Assembling and decorating a gingerbread house is one of the sweetest traditions of the season. With our tested recipes, easy-to-follow template, and decorating suggestions, it's not so difficult—just gather your supplies, get creative, and have some fun!
You'll want to give yourself several days to make a typical gingerbread house from scratch so you'll have time to make, cut, and bake the dough; to assemble the house and let it dry; and finally to decorate.
- Gingerbread house template
- Gingerbread dough and royal icing: double the recipe if you're making a large house
- Rolling pin
- Cookie sheets
- Aluminum foil
- Base: plywood, heavy cardboard, or cardboard cake board
- Pastry bags and decorating tips
- Butter knife, small offset spatula, or flat sandwich spreader
- A damp cloth for quick clean-ups
- Glue gun (optional, only if you don't plan on eating the house)
- Assorted candies and decorations
- Tweezers, toothpicks, small paintbrushes for decorating
- Cans and cartons to prop up the panels during assembly
Follow recipe directions to make, cut, and bake your gingerbread house pieces. To ensure they're truly firm enough to build with, you can leave them in your oven as it cools to give them extra time to dry out.
Visualize the "yard." Will you have a walkway? Trees? A fence? Or you might like to set the house at an angle instead of squared up.
- Start by laying the panels down on the base with the four corners touching, as though the house was flattened from the inside out. That forms a rectangle where the house will stand when the panels are put together. Trace the rectangle with a line of royal icing. This helps the panels meet at right angles when you "glue" them together, and provides extra stability.
- To assemble, you'll use royal icing to "glue" a side panel to the back panel. Stand up a side panel in the line of royal icing you traced along its base. Apply a generous amount of icing to the vertical edge that will touch the back panel.
- Stand up the back panel in the line of royal icing you traced along its base, so the back panel and and the side panel meet and are held together by icing . Hold in place until the icing firms up. (You can use a hair dryer on the "cool" setting to help speed things along.) Use cans and cartons to support the panels while they dry.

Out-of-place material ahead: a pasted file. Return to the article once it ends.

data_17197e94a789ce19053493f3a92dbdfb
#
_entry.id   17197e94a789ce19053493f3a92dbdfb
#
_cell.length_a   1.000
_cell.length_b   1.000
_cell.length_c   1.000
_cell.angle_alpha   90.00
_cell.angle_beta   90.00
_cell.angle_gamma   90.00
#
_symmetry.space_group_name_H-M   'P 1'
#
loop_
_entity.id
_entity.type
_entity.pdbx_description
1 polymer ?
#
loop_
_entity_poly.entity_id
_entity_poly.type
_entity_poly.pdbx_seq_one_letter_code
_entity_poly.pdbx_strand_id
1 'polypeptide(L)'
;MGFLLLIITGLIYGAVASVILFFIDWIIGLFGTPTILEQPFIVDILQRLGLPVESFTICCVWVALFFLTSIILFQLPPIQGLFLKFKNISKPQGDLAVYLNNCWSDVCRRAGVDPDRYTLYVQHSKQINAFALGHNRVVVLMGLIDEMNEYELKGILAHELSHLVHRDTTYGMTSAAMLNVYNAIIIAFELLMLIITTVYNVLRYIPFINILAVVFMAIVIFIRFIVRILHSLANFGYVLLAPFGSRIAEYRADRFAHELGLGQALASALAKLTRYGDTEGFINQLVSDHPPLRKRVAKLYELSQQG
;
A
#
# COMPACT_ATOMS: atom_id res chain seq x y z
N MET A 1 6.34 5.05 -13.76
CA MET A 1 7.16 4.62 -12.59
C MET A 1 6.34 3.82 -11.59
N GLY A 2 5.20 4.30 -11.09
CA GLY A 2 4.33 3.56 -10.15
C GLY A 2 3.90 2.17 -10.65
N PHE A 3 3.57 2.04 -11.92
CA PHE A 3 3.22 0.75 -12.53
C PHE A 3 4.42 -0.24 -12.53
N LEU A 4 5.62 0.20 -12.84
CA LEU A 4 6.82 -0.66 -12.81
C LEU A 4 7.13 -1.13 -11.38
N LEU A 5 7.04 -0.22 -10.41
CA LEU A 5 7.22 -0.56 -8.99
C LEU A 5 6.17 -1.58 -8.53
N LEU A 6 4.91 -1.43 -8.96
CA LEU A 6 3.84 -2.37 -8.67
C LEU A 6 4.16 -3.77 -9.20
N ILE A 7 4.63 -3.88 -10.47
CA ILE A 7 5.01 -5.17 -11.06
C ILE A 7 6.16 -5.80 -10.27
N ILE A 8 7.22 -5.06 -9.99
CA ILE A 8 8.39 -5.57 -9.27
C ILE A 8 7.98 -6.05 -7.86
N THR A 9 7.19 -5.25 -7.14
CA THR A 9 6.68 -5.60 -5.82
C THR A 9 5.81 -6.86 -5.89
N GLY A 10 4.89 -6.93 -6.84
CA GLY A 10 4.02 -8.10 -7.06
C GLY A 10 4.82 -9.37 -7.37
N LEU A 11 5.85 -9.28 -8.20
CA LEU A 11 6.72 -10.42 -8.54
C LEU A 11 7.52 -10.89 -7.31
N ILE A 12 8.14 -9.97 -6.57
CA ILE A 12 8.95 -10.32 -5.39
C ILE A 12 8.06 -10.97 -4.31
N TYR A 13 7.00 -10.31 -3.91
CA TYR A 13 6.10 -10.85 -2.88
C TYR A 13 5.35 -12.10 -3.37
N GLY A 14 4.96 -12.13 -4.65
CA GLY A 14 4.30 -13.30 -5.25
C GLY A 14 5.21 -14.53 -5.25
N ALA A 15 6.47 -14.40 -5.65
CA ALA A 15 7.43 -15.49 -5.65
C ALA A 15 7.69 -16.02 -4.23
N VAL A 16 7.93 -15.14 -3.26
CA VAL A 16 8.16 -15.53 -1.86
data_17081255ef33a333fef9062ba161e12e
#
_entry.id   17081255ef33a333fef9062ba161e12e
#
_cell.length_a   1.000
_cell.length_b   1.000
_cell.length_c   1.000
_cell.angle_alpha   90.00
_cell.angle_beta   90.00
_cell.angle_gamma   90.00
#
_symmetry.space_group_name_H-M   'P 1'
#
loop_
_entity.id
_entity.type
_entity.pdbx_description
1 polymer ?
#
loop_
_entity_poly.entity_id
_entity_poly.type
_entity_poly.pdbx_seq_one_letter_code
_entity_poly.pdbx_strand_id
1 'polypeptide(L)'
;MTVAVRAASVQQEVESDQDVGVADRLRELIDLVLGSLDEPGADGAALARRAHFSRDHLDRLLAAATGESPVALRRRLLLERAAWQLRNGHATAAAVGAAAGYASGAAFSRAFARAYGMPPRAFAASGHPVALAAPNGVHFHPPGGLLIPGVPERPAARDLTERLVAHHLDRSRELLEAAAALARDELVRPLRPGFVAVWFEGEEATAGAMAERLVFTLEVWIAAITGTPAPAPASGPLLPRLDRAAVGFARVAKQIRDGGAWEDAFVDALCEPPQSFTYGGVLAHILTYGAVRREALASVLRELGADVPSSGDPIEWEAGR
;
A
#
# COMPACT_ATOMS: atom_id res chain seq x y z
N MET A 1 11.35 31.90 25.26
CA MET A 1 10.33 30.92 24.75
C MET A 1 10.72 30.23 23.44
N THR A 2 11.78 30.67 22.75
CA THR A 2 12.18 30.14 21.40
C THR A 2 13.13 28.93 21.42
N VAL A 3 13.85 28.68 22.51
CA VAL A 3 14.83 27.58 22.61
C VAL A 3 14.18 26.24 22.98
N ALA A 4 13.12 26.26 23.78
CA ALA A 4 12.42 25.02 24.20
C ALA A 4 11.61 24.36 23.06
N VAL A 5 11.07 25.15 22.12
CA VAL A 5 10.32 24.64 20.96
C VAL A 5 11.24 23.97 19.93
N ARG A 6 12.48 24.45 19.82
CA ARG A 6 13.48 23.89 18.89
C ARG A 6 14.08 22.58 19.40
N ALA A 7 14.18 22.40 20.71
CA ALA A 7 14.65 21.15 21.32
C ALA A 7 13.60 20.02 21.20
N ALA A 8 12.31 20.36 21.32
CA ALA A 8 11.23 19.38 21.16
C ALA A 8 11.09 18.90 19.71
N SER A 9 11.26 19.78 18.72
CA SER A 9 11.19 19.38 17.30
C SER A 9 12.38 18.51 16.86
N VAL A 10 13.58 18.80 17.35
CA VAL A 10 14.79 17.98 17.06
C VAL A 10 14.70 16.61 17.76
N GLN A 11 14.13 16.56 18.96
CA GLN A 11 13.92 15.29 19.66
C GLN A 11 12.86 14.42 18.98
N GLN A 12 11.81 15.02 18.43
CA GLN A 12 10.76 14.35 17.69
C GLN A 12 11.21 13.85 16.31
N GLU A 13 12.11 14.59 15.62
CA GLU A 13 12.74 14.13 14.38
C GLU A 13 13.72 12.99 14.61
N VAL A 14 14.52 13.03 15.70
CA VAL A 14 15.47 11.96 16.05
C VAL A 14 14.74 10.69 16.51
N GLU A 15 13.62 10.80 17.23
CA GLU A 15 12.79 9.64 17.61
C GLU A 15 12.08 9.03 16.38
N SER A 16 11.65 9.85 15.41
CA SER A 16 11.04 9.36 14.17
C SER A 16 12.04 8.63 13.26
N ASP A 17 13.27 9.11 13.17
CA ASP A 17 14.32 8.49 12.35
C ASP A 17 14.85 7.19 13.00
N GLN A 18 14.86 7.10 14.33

- Attach the second side panel to the back panel as in step 4, and support it until it firms up. Attach the front panel. Use cans and cartons to support the panels until they dry completely; overnight is ideal, but depending on temperature and humidity, your royal icing might dry faster.
- When the royal icing has dried rock-hard, you can attach the roof, one piece at a time. (Remove any cans/cartons from inside the house before attaching the roof.) Let the house dry completely before decorating—a minimum of 4 hours, but preferably overnight.
Have a plan for decorating. Think about how you want your house to look and what candy should go where.
- Save time and make accessory items ahead of time: snowmen, trees, carts, candles, and fences can be made while you're waiting for the house to dry.
- Apply candy decorations by putting a small dab of icing to the underside of the candy and holding it in place until set.
- Use extra dough scraps for decorative cut-outs.
- Keep the tip of your pastry bag covered with a damp cloth in between decorating to prevent hardening.
- Use tweezers to adhere small items to the house. You may need super glue to adhere top-heavy items, like lamp posts.
- Allow a weekend to complete the house.
- Read all instructions before you begin: you will need to double the gingerbread recipe to have enough dough.
- Allow the baked gingerbread to cool thoroughly before assembling.
- Make royal icing ahead of time and keep covered with plastic wrap touching the surface of the icing at all times to prevent it from drying out.
- Adjust the consistency of the icing by adding more egg whites if the icing is too dry or more powdered sugar if it is too wet. It should be thick and stiff.
Icing is too stiff. Add a bit of water, one teaspoon at a time, mixing thoroughly until the icing loosens up a bit. You don't want it too loose, otherwise it takes a very long time to dry.
Icing is too loose. Add a bit more powdered sugar.
House doesn't look picture-perfect. Don't worry; you'll be able to fill gaps and cover errors later with more icing and decorations. A fool-proof assembly method, if you're not going to eat the gingerbread, is to use a glue gun. And remember, perfection is overrated.
- Moisture is a decorated cookie's worst enemy: display the house in a cool dry place.
- Cover at night to seal out moisture and dust; lightly drape a clean trash bag over the house and base.
- Gingerbread houses can last up to a year, if you choose not to eat them. Spray with a clear lacquer for maximum protection. Cover with a plastic bag and store in a box with some Styrofoam “peanuts” to protect your house from damage.
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Who says gingerbread houses are just for Christmas? Halloween is a perfect time for a gingerbread house, too. (Just ask Hansel and Gretel). Here's how to decorate a Halloween gingerbread house. And when Christmas comes around, simply redecorate your gingerbread house for the holidays with plenty of white icing and brightly colored candies.